Management and growth guru Verne Harnish offers eight ways companies can bring their core values alive and shares a powerful process to help managers uncover what, exactly, are their company’s core values and how to implement them throughout their entire corporation to maximize communication and efficiency.

In building Verifone from USD 30 million to USD 600 million to dominate the global market of clearing credit card transactions, Hatim Tyabji said his key leadership/management tool was a small booklet that explained in eight languages the eight core values at the heart of Verifone’s culture and success. “I essentially spent the last six years repeating myself,” noted Tyabji.

What are your rules? Below are eight ways to bring these core values alive and a recommended process for “discovering” your true values if you’ve never committed them to writing. In essence, replace all the random “people” lists (hiring guidelines, performance appraisal criteria, recognition awards, etc.) with a coherent single list and simplify that part of your company.



I’ve seen firms spend tens of thousands of dollars and months going through a laborious process that often generates a generic list that misses the uniqueness and power of the existing culture. Alternatively, there is a way to get at your core values that’s fun and amazingly fast. It’s an approach outlined in Jim Collins’ and Jerry Porras’s article “Building Your Company’s Vision.” You can download the article from for USD 6. Just follow their Mars Mission process. To give you a flavor for the core values of a growth company, the following are Gazelles’:

• Practice what we preach
• Nothing less than ecstatic customers
• 1st class for less
• Honorintellectual capitalists
• Everyone an entrepreneur
• Never, ever, ever give up



Once you have your core values, it’s the “repeating” of and living “consistent” with the firm’s values that’s the most difficult part of the process. A leader must go beyond merely posting the values on the wall and handing out plastic laminated cards. Here are eight ways to keep these values alive and simplify your people systems.

STORYTELLING Everybody enjoys a good story and most great leaders have taught through parable or storytelling. Identify some “legends” and current stories that represent each value. And stories provide the explanation for any core values that might seem unusual or cryptic on their own.

RECRUITMENT AND ORIENTATION Design your interview questions and assessments to test a candidate’s alignment with your core values. Then rate the person in terms of their perceived alignment with each core value. Your goal, after all, is to make sure your new hires fit in. Once hired, it’s time to inculcate (bring into the culture) the individual. Like many social organization initiations, orientation (you do have one?) is when you can further emphasize the company’s core values. Consider organizing your orientation around the teaching of your core values.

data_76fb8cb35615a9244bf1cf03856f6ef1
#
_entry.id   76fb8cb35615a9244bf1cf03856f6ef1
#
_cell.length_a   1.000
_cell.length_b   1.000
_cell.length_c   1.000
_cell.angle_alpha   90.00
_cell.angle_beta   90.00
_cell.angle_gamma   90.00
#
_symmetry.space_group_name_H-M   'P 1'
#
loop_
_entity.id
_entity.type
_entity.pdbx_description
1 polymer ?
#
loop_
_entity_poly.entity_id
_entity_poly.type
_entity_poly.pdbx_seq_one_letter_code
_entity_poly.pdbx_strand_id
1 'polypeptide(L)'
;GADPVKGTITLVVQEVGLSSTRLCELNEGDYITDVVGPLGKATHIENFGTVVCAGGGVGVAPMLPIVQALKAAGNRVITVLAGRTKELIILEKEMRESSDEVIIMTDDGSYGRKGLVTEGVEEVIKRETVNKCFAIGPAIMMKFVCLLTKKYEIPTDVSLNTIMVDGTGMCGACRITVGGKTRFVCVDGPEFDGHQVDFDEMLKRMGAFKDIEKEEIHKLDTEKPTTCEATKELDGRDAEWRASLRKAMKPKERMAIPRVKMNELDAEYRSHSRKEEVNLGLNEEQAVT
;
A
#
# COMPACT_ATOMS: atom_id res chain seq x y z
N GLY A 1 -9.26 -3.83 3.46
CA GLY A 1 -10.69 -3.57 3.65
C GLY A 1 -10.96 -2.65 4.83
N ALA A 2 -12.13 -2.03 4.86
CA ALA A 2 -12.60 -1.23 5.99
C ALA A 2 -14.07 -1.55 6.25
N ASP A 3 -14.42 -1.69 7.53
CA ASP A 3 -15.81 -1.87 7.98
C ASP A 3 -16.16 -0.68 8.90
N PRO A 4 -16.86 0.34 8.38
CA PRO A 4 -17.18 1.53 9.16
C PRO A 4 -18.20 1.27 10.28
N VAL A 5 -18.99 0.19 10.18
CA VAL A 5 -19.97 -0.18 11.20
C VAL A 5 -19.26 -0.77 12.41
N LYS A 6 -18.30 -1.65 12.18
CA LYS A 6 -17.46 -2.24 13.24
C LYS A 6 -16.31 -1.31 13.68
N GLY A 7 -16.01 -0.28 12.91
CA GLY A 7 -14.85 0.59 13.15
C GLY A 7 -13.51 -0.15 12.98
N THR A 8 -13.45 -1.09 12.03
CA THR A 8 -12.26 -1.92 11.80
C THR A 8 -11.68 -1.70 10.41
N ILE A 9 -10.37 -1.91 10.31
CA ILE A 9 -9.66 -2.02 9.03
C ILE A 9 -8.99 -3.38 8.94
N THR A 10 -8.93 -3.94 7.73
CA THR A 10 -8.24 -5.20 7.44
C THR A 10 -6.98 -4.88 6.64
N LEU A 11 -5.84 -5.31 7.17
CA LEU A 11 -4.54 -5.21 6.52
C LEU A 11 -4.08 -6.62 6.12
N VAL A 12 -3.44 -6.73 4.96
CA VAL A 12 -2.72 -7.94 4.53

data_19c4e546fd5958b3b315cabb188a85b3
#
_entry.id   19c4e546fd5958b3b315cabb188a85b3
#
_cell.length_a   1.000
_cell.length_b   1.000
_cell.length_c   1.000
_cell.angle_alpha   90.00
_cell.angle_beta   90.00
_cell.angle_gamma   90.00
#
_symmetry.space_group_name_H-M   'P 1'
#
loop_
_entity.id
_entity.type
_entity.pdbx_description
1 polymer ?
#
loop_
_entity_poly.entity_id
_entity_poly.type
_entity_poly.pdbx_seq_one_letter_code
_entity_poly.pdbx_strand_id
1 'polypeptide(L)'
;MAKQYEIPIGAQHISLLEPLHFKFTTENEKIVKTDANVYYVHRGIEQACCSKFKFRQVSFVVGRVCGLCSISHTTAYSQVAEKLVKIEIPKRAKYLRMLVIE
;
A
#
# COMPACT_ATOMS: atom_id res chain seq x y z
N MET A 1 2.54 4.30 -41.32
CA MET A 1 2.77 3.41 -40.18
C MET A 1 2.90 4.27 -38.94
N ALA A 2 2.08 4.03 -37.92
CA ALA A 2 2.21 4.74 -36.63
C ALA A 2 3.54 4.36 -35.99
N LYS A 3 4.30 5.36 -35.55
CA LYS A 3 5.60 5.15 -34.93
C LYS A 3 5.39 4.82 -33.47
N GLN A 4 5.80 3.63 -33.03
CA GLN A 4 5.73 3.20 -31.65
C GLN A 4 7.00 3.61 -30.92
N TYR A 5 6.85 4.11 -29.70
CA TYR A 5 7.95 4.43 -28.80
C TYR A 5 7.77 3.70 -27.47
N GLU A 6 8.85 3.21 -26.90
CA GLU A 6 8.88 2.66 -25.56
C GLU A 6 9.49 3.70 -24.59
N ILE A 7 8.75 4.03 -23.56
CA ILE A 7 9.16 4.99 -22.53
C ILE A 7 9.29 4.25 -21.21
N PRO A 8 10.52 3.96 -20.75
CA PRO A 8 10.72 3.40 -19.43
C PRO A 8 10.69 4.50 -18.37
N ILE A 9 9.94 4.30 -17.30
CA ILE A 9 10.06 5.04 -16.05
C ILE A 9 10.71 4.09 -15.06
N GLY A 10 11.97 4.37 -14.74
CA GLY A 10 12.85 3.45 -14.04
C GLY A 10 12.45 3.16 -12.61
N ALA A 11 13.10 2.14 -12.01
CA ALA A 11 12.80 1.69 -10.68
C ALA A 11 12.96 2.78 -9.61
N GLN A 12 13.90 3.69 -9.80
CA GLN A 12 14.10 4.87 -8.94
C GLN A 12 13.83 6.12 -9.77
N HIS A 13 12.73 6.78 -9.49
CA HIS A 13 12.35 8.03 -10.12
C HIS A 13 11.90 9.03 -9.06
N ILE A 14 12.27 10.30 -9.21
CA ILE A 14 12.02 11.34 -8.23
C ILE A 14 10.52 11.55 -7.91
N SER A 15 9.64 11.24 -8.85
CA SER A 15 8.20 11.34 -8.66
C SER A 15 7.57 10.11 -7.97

APPRAISALS AND HANDBOOKS Core values should provide the framework on which you hang your performance appraisal system. With a little creativity, any performance measure can be made to link with a core value. In addition, organize your employee handbook into sections around each core value.

RECOGNITION AND REWARD Organize your recognition and reward categories around your core values. You also gain a new source of corporate  stories and legends each time a reward or recognition is given that highlights a core value.

NEWSLETTERS Why struggle to come up with a catchy title for a newsletter when some word or phrase from your core values will do beautifully? Highlight a core value with each issue, incorporating stories – yes, more stories – about people putting these core values to work for the betterment of the company.

THEMES Use your core values to bring attention to your corporate  improvement efforts. Milliken, the textile manufacturer, takes one of their six core values and makes it the theme for the quarter, asking all employees to focus on ways to improve the company around the theme. The Ritz-Carlton chain goes to the other extreme and highlights worldwide one “rule” everyday. In either case, establish a rhythm that keeps the core values top of mind in a repetitive fashion.

EVERYDAY MANAGEMENT I’ve found that managers and CEO s can almost repeat core values endlessly without it seeming ridiculous so long as  the core values they’re using truly are relevant and meaningful to their employees.

When you make a decision, relate it to a value. When you reprimand or praise, refer to a value. When customer issues arise, by all means, compare the situation to the ideal represented the value. Small as these actions may sound, they probably do more than any of the aforementioned strategies for bringing core values alive in your organization.

This article was reprinted with permission from the author, who will be
speaking at the next Beijing EO meeting on Feb 29. You can read more of Verne Harnish’s articles at


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